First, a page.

Looking to fulfill a long-range heavy artillery requirement during World War 1 (1914-1918), the French undertook development of a new 155mm field gun. This became the "Canon de 155 Grande Puissance Filloux mle 1917", otherwise known as the Canon de 155mm GPF (Model of 1917). The weapon was designed by French Colonel L.J.F. Filloux and pressed into service as soon as it was made ready to stabilize the shortage of such weapons in the French inventory.
World War 1 kicked off a series of alliances which led to varying parties committing to a war they either wanted or did not. For the French, they primarily faced off against long-time enemy Germany who sat at her doorstep. The German Empire made up one-third of the Central Powers, joined by the Austro-Hungarian Empire and the Ottoman Empire. France was assisted by the Russian Empire, Britain, Belgium and others in time.
As built, the GPF was a large, massive artillery piece requiring use of a wheeled carriage. Travel weight alone was 28,500lb and the L/38.2 barrel measured in at 20 feet long. Multiple crew, as few as eight, were required for the weapon to perform at maximum efficiency. For artillery pieces, this meant in accuracy and rate-of-fire. Each 155mm shell was loaded separately from its cased charge load. The gun mounting system allowed the barrel an elevation span of 0- to +35 degrees for both direct and indirect line of fire. Traversal was limited to 60-degrees to either side. An integral recoil mechanism was crucial to dampening some of the violent recoil forces involved though no muzzle brake was fitted. Each projectile exited the barrel at approximately 2,400 feet per seconds out to a maximum range of 21,325 yards. This reach, coupled with a 155mm high explosive shell, ensured that the enemy would be kept on guard some distance away. The entire gun unit sat atop a split trail carriage which could be towed by animal or vehicle. The two trail arms were spread apart when the gun was made ready and this aided recoil somewhat. The wheels were solid metal spoked types.
During World War 1, the gun was eventually taken on by the American Army (and Marines) as a standard long-range artillery piece. Local production began in 1917, the same year the United States officially joined the war. These guns were first designated M1917 and then M1918 and managed a long service life until replaced by the M1A1 "Long Tom" of equal caliber. Long Toms emerged from design and testing in the 1930s which meant that M1917/M1918 guns existed into the 1940s for the Americans.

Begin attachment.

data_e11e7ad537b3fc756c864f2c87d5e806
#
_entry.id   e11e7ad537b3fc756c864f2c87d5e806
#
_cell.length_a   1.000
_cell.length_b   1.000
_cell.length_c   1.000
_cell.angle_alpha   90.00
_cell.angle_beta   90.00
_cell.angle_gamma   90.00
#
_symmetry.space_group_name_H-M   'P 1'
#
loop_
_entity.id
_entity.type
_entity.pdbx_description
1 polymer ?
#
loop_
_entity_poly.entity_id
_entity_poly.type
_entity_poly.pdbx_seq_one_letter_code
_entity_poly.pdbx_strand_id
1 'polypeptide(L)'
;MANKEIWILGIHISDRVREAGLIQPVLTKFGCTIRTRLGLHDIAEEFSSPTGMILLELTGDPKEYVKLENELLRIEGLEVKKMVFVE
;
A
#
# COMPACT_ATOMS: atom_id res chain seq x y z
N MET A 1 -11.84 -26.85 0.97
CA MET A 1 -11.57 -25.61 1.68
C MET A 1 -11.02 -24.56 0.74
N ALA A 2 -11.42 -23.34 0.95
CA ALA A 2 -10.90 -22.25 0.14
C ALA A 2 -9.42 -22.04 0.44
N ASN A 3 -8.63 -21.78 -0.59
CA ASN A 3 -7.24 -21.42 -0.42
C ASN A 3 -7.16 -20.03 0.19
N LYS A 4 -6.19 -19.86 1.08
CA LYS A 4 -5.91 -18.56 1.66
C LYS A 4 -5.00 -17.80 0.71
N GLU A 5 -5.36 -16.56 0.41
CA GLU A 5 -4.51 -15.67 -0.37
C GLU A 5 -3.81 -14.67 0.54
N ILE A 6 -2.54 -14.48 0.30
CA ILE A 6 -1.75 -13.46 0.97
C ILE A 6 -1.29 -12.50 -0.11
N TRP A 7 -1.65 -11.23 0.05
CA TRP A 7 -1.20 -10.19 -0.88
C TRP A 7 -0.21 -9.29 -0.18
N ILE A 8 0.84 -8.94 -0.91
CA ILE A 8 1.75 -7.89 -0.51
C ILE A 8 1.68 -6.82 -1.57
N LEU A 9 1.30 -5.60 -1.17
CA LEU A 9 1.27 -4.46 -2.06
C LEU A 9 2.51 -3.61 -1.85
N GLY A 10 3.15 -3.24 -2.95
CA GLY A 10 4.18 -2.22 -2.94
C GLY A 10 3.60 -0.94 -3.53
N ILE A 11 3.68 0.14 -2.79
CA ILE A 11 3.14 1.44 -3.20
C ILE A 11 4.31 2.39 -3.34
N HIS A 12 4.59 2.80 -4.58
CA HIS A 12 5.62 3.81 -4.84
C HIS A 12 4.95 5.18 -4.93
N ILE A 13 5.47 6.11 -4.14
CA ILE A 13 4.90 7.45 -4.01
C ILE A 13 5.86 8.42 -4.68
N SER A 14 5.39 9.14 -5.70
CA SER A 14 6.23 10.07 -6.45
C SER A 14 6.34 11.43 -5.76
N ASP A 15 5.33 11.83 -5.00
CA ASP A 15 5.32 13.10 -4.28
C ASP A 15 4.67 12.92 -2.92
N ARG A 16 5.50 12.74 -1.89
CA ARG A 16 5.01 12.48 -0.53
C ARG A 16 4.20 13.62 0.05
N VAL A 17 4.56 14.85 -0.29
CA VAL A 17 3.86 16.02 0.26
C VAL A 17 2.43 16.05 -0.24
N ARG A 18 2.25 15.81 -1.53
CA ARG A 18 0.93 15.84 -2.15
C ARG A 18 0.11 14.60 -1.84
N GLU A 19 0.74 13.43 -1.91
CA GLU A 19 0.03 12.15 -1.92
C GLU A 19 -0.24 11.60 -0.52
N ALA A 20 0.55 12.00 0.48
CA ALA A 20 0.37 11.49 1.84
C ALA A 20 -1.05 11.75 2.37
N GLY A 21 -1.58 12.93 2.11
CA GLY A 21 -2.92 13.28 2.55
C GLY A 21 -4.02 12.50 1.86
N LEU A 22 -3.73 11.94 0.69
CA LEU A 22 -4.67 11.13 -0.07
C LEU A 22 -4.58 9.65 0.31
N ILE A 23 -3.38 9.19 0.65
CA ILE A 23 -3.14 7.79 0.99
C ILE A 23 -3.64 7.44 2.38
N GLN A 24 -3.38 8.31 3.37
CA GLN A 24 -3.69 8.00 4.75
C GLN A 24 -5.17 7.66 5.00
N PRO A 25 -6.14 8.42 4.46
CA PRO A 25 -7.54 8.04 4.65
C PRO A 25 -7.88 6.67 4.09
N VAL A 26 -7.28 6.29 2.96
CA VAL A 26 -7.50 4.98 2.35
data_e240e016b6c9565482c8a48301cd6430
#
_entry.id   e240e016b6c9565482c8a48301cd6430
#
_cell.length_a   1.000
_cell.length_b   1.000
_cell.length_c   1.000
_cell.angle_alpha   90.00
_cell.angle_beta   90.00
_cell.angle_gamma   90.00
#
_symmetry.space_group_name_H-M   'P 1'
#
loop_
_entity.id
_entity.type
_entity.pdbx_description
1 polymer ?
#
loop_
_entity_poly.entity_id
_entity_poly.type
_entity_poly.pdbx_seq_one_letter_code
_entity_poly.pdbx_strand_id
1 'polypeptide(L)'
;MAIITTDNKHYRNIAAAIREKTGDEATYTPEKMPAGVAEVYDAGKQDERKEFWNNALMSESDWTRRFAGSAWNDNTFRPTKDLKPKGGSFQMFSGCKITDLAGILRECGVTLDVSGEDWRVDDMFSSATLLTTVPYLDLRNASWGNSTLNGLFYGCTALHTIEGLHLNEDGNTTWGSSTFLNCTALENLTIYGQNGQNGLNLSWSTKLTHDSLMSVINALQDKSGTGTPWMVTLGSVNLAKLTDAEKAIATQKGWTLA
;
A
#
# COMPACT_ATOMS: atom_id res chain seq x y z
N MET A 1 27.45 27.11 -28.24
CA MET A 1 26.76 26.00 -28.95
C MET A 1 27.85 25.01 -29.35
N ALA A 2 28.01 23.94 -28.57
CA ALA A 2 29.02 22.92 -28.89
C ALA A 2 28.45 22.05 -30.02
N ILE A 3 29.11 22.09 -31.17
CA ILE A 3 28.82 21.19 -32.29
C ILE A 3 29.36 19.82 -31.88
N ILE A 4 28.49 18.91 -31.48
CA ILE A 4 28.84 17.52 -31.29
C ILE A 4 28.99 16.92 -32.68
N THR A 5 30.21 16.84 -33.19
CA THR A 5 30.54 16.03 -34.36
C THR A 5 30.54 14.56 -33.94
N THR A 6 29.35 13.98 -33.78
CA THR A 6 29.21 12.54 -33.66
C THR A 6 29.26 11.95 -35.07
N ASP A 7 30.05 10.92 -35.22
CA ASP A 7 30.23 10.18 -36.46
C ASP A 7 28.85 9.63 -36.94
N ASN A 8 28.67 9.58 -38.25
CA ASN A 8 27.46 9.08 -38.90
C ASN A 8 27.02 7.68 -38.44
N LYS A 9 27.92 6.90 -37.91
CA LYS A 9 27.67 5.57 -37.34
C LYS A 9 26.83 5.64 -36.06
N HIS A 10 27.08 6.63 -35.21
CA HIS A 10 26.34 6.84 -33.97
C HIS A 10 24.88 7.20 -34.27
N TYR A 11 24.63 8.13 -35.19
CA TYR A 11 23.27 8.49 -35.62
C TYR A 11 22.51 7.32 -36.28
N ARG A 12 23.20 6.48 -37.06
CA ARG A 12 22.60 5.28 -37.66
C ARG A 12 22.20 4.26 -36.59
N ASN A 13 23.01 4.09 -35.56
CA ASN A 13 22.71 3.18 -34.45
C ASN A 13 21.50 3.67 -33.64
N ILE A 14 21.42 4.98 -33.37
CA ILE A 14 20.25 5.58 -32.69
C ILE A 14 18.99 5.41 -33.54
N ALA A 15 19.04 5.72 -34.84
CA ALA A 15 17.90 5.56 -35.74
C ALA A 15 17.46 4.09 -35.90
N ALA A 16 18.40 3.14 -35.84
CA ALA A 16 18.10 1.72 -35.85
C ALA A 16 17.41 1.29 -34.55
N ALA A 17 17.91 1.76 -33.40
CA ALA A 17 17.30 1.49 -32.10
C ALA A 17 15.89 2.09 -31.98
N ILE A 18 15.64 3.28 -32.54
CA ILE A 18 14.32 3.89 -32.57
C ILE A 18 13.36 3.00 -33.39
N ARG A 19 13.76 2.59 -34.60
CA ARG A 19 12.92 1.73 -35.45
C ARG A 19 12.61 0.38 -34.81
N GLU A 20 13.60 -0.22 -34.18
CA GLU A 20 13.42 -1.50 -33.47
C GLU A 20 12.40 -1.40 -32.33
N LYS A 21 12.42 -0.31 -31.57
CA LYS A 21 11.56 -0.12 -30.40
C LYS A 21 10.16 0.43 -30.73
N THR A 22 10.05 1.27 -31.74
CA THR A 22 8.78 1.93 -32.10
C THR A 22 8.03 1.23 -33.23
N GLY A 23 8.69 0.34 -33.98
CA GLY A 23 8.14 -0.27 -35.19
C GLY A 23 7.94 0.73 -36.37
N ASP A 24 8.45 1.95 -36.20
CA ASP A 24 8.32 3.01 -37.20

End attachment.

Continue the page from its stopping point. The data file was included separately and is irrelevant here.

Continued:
Availability after World War 1 meant that the GPF was still in circulation in the lead-up to World War 2 (1939-1945). Along with American usage, the French retained their stocks as well, those these were pulled out of reserve storage to, once again, shore up a limited artillery inventory. The French were now fighting for their freedom against the might of the German Army under the supreme direction of Adolph Hitler.
Despite a valiant defense, the French perimeter collapsed and Paris was given up to the enemy. Several hundred GPF guns then fell to the conquering Germans how were all too eager to reconstitute the weapons into their own growing stocks (a common practice for the Germans during the war). In German nomenclature, the French artillery piece existed as the 15.5cm K 418(f) - the lower-case "f" to signify their French origins. These guns then served in heavy artillery units with the Germans while others were set up as static defenses in coastal regions.
Other operators of the French gun became Australia, Chile and the Philippines. After the end of World War 2, the series was replaced in the French inventory.
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